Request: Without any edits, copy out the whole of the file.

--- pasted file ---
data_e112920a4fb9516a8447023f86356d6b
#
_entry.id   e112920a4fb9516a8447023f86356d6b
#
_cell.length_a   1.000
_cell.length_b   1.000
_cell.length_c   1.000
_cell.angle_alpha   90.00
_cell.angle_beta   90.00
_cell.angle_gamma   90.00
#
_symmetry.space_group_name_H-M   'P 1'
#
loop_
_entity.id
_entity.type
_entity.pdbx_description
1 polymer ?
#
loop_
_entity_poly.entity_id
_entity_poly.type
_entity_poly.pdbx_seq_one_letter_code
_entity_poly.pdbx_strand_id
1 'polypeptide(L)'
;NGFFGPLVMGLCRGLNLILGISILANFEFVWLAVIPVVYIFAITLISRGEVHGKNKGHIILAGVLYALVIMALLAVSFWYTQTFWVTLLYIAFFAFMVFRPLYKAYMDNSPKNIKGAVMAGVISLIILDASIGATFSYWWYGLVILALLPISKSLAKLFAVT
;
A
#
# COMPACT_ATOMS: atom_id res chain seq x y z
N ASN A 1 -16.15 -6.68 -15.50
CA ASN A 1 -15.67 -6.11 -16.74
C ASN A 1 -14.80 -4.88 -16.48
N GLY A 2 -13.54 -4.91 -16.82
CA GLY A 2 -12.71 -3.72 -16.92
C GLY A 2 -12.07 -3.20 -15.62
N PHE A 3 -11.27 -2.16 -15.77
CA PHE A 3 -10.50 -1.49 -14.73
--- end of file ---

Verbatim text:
data_e112920a4fb9516a8447023f86356d6b
#
_entry.id   e112920a4fb9516a8447023f86356d6b
#
_cell.length_a   1.000
_cell.length_b   1.000
_cell.length_c   1.000
_cell.angle_alpha   90.00
_cell.angle_beta   90.00
_cell.angle_gamma   90.00
#
_symmetry.space_group_name_H-M   'P 1'
#
loop_
_entity.id
_entity.type
_entity.pdbx_description
1 polymer ?
#
loop_
_entity_poly.entity_id
_entity_poly.type
_entity_poly.pdbx_seq_one_letter_code
_entity_poly.pdbx_strand_id
1 'polypeptide(L)'
;NGFFGPLVMGLCRGLNLILGISILANFEFVWLAVIPVVYIFAITLISRGEVHGKNKGHIILAGVLYALVIMALLAVSFWYTQTFWVTLLYIAFFAFMVFRPLYKAYMDNSPKNIKGAVMAGVISLIILDASIGATFSYWWYGLVILALLPISKSLAKLFAVT
;
A
#
# COMPACT_ATOMS: atom_id res chain seq x y z
N ASN A 1 -16.15 -6.68 -15.50
CA ASN A 1 -15.67 -6.11 -16.74
C ASN A 1 -14.80 -4.88 -16.48
N GLY A 2 -13.54 -4.91 -16.82
CA GLY A 2 -12.71 -3.72 -16.92
C GLY A 2 -12.07 -3.20 -15.62
N PHE A 3 -11.27 -2.16 -15.77
CA PHE A 3 -10.50 -1.49 -14.73